3 Responses

  1. avatar
    AllegraBrigata at |

    Non ci facciamo mancare niente :))
    Credo che ti sia dimenticato di quell’analisi indiana su Monaco.

    A.

    Reply
  2. avatar
    Silendo at |

    Hai ragione, Andrea. Grazie.

    Reply
  3. avatar
    Silendo at |

    Dal Financial Times:

    "Israel presses China over Iran sanctions

    By Geoff Dyer in Beijing

    Published: March 1 2010 22:18 | Last updated: March 1 2010 22:18

    A group of senior Israeli officials met Chinese officials in Beijing at the weekend in a visit that underlines the complex balancing act China faces over how to deal with Iran.
    The Israeli visit was part of a multi-pronged international effort to apply more pressure on the Chinese government as a push to implement tougher sanctions on Iran gathers pace at the United Nations.
    Chinese companies signed a string of large energy deals in Iran last year, and China has been the most reluctant of the members of the UN Security Council to support new sanctions, calling instead for new talks.
    China’s position on Iran is often described as a choice between its expanding energy interests in the country and its desire to maintain a solid relationship with the US, which has been the anchor of its foreign policy for several decades.
    However, Beijing also has to weigh up a growing web of other interests in the Middle East which could have some influence on its approach to sanctions.
    Indeed, parts of the foreign policy establishment in China are warning that it would be against the government’s interests in the Middle East to get too close to Iran.
    China should not “undertake to please Iran and at the same time hurt the feelings of the Arabs and other countries,” said Yin Gang, a Chinese expert on the Middle East in a recent article.
    Israel is part of that web of interests. Although China has taken a pro-Palestinian position in international forums and is critical of Israel’s nuclear capability,Beijing has over the years had an unusually close relationship with Israel, which has been a key military supplier.
    “The relationship with Israel is an important one,” says Willem van Kemenade, a China analyst who has written a book on Iran’s relations with China.
    I
    n spite of embargoes in Europe and the US on selling military technology to China, “it has been able to get some things through the backdoor of Israel”, says Mr van Kemenade.
    The Israeli delegation included Moshe Yaalon, Israel’s deputy prime minister, who has mooted the need to consider military action against Iran’s nuclear facilities, and Stanley Fischer, head of the central bank, who diplomats said was well-versed on the fine print of potential sanctions. On Friday they met Dai Bingguo, China’s leading foreign policy official.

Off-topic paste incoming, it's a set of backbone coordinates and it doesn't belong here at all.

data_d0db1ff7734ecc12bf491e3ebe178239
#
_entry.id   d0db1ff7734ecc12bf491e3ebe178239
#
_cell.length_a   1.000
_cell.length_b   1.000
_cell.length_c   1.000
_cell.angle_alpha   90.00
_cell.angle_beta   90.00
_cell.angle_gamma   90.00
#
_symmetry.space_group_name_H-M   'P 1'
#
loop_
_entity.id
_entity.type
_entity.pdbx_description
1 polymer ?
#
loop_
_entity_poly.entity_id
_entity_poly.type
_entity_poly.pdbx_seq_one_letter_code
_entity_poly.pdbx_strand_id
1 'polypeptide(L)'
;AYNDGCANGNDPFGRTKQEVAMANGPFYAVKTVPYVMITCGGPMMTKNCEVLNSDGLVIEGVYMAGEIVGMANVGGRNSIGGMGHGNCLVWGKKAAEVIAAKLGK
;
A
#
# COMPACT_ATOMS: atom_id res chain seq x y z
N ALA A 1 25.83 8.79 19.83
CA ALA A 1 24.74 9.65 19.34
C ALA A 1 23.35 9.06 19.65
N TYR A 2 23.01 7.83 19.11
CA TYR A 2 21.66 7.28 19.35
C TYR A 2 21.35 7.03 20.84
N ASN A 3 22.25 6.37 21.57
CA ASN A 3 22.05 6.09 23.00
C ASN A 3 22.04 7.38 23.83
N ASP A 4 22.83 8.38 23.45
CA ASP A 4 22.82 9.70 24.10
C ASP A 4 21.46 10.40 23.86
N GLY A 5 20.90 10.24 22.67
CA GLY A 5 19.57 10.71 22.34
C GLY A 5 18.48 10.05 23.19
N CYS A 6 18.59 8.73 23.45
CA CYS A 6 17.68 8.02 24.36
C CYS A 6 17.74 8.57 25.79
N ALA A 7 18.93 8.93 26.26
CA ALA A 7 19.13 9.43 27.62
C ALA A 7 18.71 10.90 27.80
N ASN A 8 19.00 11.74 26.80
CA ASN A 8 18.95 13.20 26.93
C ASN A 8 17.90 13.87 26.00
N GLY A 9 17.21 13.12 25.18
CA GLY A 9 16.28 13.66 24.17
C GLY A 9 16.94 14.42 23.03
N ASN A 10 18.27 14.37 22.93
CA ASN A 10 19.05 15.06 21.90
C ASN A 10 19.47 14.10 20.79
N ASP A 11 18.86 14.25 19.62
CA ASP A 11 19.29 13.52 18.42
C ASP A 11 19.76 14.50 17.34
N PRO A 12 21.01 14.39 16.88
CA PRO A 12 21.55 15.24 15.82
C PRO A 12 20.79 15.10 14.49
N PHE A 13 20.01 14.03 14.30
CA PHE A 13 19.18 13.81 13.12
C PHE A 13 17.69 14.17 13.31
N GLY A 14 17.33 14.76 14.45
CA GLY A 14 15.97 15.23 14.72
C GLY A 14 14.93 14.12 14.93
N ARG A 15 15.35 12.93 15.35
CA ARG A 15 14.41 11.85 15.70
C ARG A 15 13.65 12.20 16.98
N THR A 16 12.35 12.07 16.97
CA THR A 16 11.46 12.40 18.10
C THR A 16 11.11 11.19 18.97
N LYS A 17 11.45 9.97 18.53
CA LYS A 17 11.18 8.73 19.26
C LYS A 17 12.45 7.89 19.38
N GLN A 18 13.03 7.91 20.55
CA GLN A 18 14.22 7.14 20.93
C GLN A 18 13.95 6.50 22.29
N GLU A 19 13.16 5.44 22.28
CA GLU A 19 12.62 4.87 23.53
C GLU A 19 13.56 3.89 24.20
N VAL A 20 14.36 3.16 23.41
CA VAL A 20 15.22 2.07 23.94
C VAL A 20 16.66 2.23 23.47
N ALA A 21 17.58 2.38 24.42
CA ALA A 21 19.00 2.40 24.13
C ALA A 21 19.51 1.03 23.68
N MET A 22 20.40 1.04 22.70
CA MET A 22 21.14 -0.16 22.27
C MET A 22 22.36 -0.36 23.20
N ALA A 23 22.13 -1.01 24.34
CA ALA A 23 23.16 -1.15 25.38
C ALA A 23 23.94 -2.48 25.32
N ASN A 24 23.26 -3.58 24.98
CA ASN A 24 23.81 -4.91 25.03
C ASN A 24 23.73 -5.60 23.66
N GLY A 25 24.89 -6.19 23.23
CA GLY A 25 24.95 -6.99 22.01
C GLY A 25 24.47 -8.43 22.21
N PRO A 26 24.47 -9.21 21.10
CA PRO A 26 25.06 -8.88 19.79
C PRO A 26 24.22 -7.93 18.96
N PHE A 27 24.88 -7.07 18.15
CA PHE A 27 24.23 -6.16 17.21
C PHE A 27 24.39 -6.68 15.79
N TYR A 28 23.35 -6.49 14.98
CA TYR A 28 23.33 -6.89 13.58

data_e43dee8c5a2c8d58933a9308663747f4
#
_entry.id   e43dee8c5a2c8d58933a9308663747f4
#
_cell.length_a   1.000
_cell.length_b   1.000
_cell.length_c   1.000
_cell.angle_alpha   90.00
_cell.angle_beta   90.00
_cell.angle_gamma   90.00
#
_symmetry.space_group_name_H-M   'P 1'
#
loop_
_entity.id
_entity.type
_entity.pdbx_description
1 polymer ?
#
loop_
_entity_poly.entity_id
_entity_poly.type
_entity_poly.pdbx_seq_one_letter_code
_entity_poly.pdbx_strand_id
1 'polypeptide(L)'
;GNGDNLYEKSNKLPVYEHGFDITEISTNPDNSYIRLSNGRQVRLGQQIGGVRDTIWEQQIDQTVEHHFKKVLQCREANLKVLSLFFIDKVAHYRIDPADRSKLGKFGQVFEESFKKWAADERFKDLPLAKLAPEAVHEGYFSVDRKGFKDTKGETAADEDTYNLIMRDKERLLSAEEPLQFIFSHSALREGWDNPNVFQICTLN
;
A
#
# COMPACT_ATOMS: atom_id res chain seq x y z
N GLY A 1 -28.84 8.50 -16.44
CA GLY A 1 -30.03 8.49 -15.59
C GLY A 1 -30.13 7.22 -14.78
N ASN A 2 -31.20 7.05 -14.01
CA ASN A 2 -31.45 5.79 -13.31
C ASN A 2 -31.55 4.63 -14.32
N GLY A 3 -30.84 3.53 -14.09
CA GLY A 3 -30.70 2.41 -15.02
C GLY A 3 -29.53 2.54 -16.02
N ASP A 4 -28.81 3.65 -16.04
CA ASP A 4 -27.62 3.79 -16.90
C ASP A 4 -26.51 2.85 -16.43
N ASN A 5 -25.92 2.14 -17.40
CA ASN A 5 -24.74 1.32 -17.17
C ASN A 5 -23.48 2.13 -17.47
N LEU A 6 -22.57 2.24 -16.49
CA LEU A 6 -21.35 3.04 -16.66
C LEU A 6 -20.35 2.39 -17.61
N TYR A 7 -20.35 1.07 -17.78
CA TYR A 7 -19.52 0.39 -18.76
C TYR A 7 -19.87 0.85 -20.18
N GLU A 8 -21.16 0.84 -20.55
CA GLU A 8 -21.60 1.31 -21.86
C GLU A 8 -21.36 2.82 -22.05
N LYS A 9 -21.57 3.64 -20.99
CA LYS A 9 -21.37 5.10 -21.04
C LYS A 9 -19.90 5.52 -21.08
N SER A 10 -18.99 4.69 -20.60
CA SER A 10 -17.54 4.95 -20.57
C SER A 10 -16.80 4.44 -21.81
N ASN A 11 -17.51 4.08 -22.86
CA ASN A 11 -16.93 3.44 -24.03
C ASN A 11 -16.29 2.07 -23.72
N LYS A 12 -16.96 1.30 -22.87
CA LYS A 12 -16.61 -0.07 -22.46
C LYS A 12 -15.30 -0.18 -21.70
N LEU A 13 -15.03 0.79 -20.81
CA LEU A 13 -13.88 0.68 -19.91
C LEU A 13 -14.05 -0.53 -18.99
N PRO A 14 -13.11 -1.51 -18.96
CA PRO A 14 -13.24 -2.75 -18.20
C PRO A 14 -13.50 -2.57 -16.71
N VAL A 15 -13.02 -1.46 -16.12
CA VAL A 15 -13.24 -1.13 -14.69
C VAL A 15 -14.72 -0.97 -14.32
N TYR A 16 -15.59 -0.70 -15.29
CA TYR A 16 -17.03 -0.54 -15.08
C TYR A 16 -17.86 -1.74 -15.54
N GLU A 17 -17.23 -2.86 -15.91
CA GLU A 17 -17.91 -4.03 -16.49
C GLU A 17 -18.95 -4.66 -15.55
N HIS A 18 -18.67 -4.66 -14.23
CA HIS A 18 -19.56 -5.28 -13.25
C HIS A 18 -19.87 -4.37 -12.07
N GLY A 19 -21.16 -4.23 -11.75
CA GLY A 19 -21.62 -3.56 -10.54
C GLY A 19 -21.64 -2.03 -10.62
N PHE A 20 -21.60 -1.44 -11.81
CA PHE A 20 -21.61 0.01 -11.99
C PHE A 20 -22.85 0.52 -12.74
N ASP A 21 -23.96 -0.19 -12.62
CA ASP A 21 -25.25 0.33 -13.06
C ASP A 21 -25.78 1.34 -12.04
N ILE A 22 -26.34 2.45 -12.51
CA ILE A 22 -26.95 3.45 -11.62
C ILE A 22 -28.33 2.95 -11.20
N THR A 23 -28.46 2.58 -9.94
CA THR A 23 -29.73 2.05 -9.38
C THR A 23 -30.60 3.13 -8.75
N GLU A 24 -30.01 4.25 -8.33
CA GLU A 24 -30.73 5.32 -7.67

Both governments have said little about the nature of the talks. “Our mission in Beijing is just about information,” said Ehud Barak, the defence minister, in a speech in Washington on Friday.
    Israeli officials would not say if they had mentioned taking unilateral military action against Iran. Israel has pushed for sanctions to include restrictions on oil exports and imports, which would directly affect China.
    According to diplomats, Beijing has been quietly lobbied by Saudi Arabia, which has been its biggest supplier of oil for most of the past decade and which has warned of the dangers a nuclear Iran would pose to Middle East stability.
    Chinese analysts admit that a nuclear arms race in the Middle East could pose a risk to its energy security.
    Yet China has interests in Iran that go beyond energy investments.
    hinese scholars mention that China’s own nuclear weapons capability was achieved in the face of western sanctions. Chinese leaders share with Iran a suspicion of what they regard as western interference in their domestic politics.
    Many Chinese observers consider the unrest in Iran to be partly inspired by US interests. China also sees Iran as a future partner in a Middle East in which the US is less dominant.
    “China’s relations with Iran are about much more than just energy,” says Mr van Kemenade. “It is historical, civilisational and political.”
    There is also the added question of China’s Muslim population. After the riots in Xinjiang last summer, China was criticised for its treatment of its Uighur minority by Turkey and by two Iranian ayatollahs.
    Given how sensitive Beijing is about political radicalisation of Muslims in Xinjiang by people outside the country, “the incident was a warning to Beijing that it must exercise caution when dealing with Iran’s political and religious elites”, according to a recent report by the International Crisis Group.
    One Israeli official voiced optimism on Monday that China would not veto new UN Security Council sanctions to curb on Iran’s nuclear programme, saying that Beijing had listened attentively to the visiting Israeli delegation.
    Beijing has given scant comment on the discussions."

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